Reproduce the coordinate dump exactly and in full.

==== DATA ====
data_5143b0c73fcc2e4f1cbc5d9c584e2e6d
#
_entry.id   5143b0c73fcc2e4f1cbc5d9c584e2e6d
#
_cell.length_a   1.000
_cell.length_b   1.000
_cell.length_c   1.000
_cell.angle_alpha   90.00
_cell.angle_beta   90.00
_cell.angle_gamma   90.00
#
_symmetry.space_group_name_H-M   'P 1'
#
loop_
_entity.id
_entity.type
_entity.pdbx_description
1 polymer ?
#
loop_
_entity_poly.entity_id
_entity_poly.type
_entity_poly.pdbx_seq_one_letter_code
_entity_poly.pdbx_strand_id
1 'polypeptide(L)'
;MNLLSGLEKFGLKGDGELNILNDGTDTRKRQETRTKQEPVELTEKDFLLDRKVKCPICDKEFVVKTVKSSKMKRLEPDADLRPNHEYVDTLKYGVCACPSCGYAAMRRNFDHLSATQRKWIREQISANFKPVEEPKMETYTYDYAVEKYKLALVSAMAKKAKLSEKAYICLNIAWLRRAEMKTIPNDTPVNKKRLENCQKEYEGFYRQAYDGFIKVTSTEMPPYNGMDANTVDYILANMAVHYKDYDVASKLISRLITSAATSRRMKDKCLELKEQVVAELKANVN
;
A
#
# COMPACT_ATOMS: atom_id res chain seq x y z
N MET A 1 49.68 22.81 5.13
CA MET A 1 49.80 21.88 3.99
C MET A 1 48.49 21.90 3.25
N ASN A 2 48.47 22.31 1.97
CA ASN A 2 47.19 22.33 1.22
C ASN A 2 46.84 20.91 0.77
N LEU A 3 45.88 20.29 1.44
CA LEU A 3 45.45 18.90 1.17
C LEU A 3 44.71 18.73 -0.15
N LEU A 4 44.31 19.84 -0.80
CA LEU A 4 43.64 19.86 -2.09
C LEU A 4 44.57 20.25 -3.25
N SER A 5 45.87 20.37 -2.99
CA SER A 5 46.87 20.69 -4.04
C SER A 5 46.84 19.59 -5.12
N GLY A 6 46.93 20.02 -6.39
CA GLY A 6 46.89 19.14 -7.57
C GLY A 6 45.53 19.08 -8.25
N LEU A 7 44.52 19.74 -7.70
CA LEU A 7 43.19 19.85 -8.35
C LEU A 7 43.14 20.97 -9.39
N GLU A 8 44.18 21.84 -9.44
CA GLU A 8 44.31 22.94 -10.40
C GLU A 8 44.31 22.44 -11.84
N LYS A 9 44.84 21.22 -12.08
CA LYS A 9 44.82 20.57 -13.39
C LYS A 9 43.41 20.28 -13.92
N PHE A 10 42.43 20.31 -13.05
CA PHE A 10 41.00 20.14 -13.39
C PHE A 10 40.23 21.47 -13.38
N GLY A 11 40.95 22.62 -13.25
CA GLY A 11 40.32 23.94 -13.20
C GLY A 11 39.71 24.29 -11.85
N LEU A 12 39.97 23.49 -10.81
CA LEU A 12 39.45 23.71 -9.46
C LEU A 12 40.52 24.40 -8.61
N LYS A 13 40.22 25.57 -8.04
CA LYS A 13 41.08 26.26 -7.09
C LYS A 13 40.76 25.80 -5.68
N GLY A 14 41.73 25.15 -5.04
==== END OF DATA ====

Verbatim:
data_5143b0c73fcc2e4f1cbc5d9c584e2e6d
#
_entry.id   5143b0c73fcc2e4f1cbc5d9c584e2e6d
#
_cell.length_a   1.000
_cell.length_b   1.000
_cell.length_c   1.000
_cell.angle_alpha   90.00
_cell.angle_beta   90.00
_cell.angle_gamma   90.00
#
_symmetry.space_group_name_H-M   'P 1'
#
loop_
_entity.id
_entity.type
_entity.pdbx_description
1 polymer ?
#
loop_
_entity_poly.entity_id
_entity_poly.type
_entity_poly.pdbx_seq_one_letter_code
_entity_poly.pdbx_strand_id
1 'polypeptide(L)'
;MNLLSGLEKFGLKGDGELNILNDGTDTRKRQETRTKQEPVELTEKDFLLDRKVKCPICDKEFVVKTVKSSKMKRLEPDADLRPNHEYVDTLKYGVCACPSCGYAAMRRNFDHLSATQRKWIREQISANFKPVEEPKMETYTYDYAVEKYKLALVSAMAKKAKLSEKAYICLNIAWLRRAEMKTIPNDTPVNKKRLENCQKEYEGFYRQAYDGFIKVTSTEMPPYNGMDANTVDYILANMAVHYKDYDVASKLISRLITSAATSRRMKDKCLELKEQVVAELKANVN
;
A
#
# COMPACT_ATOMS: atom_id res chain seq x y z
N MET A 1 49.68 22.81 5.13
CA MET A 1 49.80 21.88 3.99
C MET A 1 48.49 21.90 3.25
N ASN A 2 48.47 22.31 1.97
CA ASN A 2 47.19 22.33 1.22
C ASN A 2 46.84 20.91 0.77
N LEU A 3 45.88 20.29 1.44
CA LEU A 3 45.45 18.90 1.17
C LEU A 3 44.71 18.73 -0.15
N LEU A 4 44.31 19.84 -0.80
CA LEU A 4 43.64 19.86 -2.09
C LEU A 4 44.57 20.25 -3.25
N SER A 5 45.87 20.37 -2.99
CA SER A 5 46.87 20.69 -4.04
C SER A 5 46.84 19.59 -5.12
N GLY A 6 46.93 20.02 -6.39
CA GLY A 6 46.89 19.14 -7.57
C GLY A 6 45.53 19.08 -8.25
N LEU A 7 44.52 19.74 -7.70
CA LEU A 7 43.19 19.85 -8.35
C LEU A 7 43.14 20.97 -9.39
N GLU A 8 44.18 21.84 -9.44
CA GLU A 8 44.31 22.94 -10.40
C GLU A 8 44.31 22.44 -11.84
N LYS A 9 44.84 21.22 -12.08
CA LYS A 9 44.82 20.57 -13.39
C LYS A 9 43.41 20.28 -13.92
N PHE A 10 42.43 20.31 -13.05
CA PHE A 10 41.00 20.14 -13.39
C PHE A 10 40.23 21.47 -13.38
N GLY A 11 40.95 22.62 -13.25
CA GLY A 11 40.32 23.94 -13.20
C GLY A 11 39.71 24.29 -11.85
N LEU A 12 39.97 23.49 -10.81
CA LEU A 12 39.45 23.71 -9.46
C LEU A 12 40.52 24.40 -8.61
N LYS A 13 40.22 25.57 -8.04
CA LYS A 13 41.08 26.26 -7.09
C LYS A 13 40.76 25.80 -5.68
N GLY A 14 41.73 25.15 -5.04